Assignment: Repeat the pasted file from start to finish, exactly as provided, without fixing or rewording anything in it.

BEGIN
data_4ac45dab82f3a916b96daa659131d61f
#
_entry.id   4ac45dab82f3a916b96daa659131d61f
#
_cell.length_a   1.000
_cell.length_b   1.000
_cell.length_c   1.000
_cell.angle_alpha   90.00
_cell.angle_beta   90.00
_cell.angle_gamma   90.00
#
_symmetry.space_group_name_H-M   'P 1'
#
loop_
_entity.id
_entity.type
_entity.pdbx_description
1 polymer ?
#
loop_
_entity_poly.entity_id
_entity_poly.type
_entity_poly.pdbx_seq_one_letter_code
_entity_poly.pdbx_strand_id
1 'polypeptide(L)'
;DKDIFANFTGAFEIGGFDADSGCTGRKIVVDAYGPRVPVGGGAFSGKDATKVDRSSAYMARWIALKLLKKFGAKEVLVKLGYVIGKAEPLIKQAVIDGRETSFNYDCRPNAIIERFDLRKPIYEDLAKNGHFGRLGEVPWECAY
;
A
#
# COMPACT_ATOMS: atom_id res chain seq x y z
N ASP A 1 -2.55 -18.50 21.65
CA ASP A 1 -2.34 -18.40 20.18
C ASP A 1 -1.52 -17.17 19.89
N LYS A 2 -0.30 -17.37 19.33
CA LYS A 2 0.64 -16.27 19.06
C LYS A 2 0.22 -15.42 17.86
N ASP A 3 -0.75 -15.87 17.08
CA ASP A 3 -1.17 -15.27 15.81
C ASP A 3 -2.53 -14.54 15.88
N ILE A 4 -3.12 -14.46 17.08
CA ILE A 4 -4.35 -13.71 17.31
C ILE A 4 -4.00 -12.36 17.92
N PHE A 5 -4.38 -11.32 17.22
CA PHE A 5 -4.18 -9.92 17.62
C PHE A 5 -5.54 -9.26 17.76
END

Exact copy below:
data_4ac45dab82f3a916b96daa659131d61f
#
_entry.id   4ac45dab82f3a916b96daa659131d61f
#
_cell.length_a   1.000
_cell.length_b   1.000
_cell.length_c   1.000
_cell.angle_alpha   90.00
_cell.angle_beta   90.00
_cell.angle_gamma   90.00
#
_symmetry.space_group_name_H-M   'P 1'
#
loop_
_entity.id
_entity.type
_entity.pdbx_description
1 polymer ?
#
loop_
_entity_poly.entity_id
_entity_poly.type
_entity_poly.pdbx_seq_one_letter_code
_entity_poly.pdbx_strand_id
1 'polypeptide(L)'
;DKDIFANFTGAFEIGGFDADSGCTGRKIVVDAYGPRVPVGGGAFSGKDATKVDRSSAYMARWIALKLLKKFGAKEVLVKLGYVIGKAEPLIKQAVIDGRETSFNYDCRPNAIIERFDLRKPIYEDLAKNGHFGRLGEVPWECAY
;
A
#
# COMPACT_ATOMS: atom_id res chain seq x y z
N ASP A 1 -2.55 -18.50 21.65
CA ASP A 1 -2.34 -18.40 20.18
C ASP A 1 -1.52 -17.17 19.89
N LYS A 2 -0.30 -17.37 19.33
CA LYS A 2 0.64 -16.27 19.06
C LYS A 2 0.22 -15.42 17.86
N ASP A 3 -0.75 -15.87 17.08
CA ASP A 3 -1.17 -15.27 15.81
C ASP A 3 -2.53 -14.54 15.88
N ILE A 4 -3.12 -14.46 17.08
CA ILE A 4 -4.35 -13.71 17.31
C ILE A 4 -4.00 -12.36 17.92
N PHE A 5 -4.38 -11.32 17.22
CA PHE A 5 -4.18 -9.92 17.62
C PHE A 5 -5.54 -9.26 17.76